The book is full of practical advice and real world examples of how
...more
Scott
Jul 27, 2007 rated it really liked it
Recommends it for: software engineers
Mary Poppendieck has great understanding of lean development. She studied the Toyota method of manufacturing and found a way to apply it to software. The "YAGNI" idea is key - You Ain't Going to Need It principle. Only develop what is necessary, nothing more and nothing less and get it out the door quickly. I have heard her speak and she tells the story about a retailer who can ship it quickly has fewer returns than a retailer who can't quite get the shipment out so soon. There is time for the c ...more
Franck Chauvel
Jun 13, 2015 rated it liked it
This book explains "lean" software development: how the agile processes can be seen as applying the key ideas beyond the Toyota Production System (TPS) to software development. I liked the many stories which illustrate various lean success stories as well as some unexpected historical references. What I retain is that "lean" adds a human-centered dimension to agile: empowering people so they get creative, try, fail, learn and eventually improve their work processes by themselves. Though, how to ...more
Adil Khashtamov
Apr 04, 2016 rated it really liked it
I have read Russian version of this book and frankly speaking the translation is awful. The book has been translated unprofessionaly and consists of grammatical errors, typos and "hard-to-read-and-understand-sentences". It took me 2-3 times to reread paragraphs in order to understand the meaning of Russian words. Overall, the book's content is good. I have already read Lean Startup by Eric Ries, hence I understand ideas behind lean approach especially for software development and MVP development ...more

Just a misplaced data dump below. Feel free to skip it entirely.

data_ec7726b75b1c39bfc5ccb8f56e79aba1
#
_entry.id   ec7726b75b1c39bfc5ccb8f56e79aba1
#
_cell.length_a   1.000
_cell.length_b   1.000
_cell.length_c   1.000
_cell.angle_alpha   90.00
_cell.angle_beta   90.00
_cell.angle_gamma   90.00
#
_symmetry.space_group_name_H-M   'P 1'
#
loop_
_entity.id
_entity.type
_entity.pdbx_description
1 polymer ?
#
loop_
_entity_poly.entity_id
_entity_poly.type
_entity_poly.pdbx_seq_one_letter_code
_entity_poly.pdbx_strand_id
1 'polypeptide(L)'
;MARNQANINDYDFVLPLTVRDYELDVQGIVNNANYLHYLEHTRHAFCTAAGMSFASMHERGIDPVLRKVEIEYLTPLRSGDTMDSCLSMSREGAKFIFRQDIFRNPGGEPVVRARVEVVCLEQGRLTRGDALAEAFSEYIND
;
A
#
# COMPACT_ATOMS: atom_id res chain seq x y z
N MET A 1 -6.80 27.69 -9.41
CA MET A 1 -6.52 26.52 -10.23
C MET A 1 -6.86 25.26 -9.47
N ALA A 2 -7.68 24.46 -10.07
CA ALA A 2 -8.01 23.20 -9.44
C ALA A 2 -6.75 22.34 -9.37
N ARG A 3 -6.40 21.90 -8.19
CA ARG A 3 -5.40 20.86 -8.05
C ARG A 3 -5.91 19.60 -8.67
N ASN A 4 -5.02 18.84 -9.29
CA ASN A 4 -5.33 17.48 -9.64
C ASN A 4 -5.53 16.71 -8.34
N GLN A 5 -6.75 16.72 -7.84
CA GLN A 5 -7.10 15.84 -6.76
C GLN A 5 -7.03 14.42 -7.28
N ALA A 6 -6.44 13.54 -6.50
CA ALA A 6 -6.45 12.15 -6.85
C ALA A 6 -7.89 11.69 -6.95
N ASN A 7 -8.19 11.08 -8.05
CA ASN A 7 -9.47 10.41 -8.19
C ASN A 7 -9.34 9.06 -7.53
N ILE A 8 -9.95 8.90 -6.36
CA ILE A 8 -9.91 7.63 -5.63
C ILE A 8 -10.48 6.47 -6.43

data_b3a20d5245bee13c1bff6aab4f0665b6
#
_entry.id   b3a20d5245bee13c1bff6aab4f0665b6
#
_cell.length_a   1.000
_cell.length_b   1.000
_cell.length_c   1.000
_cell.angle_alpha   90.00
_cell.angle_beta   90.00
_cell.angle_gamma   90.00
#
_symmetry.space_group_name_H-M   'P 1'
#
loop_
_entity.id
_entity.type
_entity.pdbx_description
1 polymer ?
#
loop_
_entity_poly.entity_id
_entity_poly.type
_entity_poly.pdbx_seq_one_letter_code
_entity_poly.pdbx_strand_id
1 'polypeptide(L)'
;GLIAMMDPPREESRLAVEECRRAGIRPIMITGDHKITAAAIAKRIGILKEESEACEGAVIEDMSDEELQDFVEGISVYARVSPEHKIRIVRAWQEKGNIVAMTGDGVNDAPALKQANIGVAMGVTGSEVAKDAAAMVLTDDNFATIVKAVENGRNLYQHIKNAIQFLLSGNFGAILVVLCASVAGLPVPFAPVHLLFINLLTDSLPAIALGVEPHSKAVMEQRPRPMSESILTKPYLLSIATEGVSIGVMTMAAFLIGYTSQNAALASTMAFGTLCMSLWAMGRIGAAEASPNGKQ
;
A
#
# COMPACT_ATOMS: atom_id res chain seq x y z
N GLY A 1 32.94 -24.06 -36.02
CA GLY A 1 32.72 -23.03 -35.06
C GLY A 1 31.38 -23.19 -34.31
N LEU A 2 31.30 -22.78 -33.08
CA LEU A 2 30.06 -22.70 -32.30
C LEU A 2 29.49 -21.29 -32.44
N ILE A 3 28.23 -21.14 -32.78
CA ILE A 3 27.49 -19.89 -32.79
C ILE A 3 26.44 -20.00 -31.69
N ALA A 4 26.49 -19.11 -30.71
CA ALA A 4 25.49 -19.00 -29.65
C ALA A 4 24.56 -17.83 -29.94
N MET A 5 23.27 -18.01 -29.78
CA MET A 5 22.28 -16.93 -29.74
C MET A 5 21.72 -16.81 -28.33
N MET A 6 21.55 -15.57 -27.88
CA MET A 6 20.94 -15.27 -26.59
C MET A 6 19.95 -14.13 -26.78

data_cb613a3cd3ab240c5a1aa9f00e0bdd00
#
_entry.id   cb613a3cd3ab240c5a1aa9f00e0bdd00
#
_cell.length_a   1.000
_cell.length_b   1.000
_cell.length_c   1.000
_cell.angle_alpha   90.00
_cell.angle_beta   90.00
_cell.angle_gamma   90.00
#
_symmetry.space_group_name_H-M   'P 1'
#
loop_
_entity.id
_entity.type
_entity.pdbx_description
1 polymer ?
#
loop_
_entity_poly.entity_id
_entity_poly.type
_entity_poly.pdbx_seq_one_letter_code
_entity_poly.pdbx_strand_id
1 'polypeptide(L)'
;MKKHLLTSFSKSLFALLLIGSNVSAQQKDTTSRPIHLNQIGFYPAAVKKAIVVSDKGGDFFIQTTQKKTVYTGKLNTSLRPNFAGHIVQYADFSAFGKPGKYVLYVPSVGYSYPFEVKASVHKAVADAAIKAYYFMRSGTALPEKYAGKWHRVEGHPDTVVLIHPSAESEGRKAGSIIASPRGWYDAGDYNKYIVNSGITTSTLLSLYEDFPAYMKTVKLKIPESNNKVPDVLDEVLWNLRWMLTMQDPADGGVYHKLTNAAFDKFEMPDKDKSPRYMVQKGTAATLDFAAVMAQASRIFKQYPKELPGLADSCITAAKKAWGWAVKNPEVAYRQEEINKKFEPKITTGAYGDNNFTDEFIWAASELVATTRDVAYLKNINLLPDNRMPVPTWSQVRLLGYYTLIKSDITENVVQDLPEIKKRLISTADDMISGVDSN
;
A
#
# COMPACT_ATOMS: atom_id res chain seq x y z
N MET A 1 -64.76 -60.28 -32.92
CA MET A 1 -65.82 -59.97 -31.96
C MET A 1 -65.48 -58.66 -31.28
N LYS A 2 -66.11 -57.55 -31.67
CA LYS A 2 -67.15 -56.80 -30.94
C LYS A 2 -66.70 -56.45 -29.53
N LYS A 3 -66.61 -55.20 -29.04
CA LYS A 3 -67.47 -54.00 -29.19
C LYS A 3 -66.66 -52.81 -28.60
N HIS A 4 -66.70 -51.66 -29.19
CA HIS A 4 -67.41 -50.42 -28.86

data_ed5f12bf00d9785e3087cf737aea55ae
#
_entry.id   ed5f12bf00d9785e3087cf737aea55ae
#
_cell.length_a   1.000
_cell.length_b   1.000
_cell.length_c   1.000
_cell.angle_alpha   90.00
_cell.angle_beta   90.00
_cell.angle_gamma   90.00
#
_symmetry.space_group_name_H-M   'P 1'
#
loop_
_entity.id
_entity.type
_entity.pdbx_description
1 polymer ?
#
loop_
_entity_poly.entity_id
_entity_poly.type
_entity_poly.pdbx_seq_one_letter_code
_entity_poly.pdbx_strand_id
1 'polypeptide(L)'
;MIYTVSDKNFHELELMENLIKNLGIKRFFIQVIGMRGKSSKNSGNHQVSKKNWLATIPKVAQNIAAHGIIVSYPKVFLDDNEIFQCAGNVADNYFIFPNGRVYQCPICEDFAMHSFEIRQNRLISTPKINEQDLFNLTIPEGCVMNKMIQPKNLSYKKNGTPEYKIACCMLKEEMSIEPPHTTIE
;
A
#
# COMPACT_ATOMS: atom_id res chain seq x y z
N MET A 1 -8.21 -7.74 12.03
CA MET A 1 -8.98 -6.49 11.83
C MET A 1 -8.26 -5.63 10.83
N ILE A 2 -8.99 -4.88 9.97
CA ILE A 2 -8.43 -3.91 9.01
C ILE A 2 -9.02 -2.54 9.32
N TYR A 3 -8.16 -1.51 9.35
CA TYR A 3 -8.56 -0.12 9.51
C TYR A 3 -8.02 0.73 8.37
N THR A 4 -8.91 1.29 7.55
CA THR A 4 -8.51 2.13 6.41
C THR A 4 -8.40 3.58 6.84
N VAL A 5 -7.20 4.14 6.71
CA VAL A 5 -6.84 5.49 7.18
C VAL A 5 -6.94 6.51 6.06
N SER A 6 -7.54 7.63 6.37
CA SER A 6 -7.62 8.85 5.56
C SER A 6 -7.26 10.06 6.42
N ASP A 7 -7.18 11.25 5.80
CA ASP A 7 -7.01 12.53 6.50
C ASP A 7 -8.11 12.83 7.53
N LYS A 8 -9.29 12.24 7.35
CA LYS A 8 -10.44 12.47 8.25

Vladyslav
Nov 20, 2012 rated it it was amazing
Shelves: own-paper-copy, it
This book is a joy. I may even call it as "Handbook Of Lean Software Development" or "Lean Software Development Manual". The book contains a great deal of experience from different companies Mr. and Mrs. Poppendieck worked with as well as from Toyota automobile manufacturer. Actually the way how Toyota works goes as a red line across the book. The material has solid reference base.

I will definitely go for other books from Poppendieck pair.
Glenn Burnside
Oct 04, 2009 rated it really liked it
I appreciate the Poppendieck's approach to explaining lean concepts and applying them to software development. However, after reading three of their books, I'm convinced that what they really need to do is condense it down to 1 slightly longer book. There's too much overlap in content between each of their publications.
Jim
Dec 26, 2007 rated it really liked it
Well, finally, after 2 years partially read, I finally dug back in. Definintely and interesting book, some great portions to reference and use later.
Paul Rayner
Oct 21, 2009 rated it really liked it
Awesome read. Making me rethink much of what I thought about agile software development.
Pascal Mestdach
Nov 22, 2011 rated it really liked it
Shelves: agile, favorites
This book was an eye opener for me. It contains so much insight on so many topics, on every chapter, every paragraph. To be short, this book is a must read!
Clinton Sheppard
Jul 29, 2012 rated it really liked it
Shelves: programming
Excellent coverage of many topics in lean and agile. I particularly like the concept of a living company.
Russ
Jan 22, 2014 rated it it was amazing
Shelves: software
Very practical overview of lean software development. I would consider this a must read for anyone that wants to understand or lead lean software development.
Fabio Fabbrucci
Apr 22, 2014 rated it really liked it
Lean are mostly principles to me.
This book helps implementing these principles in real projects.

Great!
Gustavo Chaves
Aug 22, 2014 rated it it was amazing
Shelves: devops
One of the best books I've read on how to structure an organization to develop software.

I'm going to read it again and take notes this time.
Eric
Jan 06, 2015 rated it it was amazing
Great introductory book.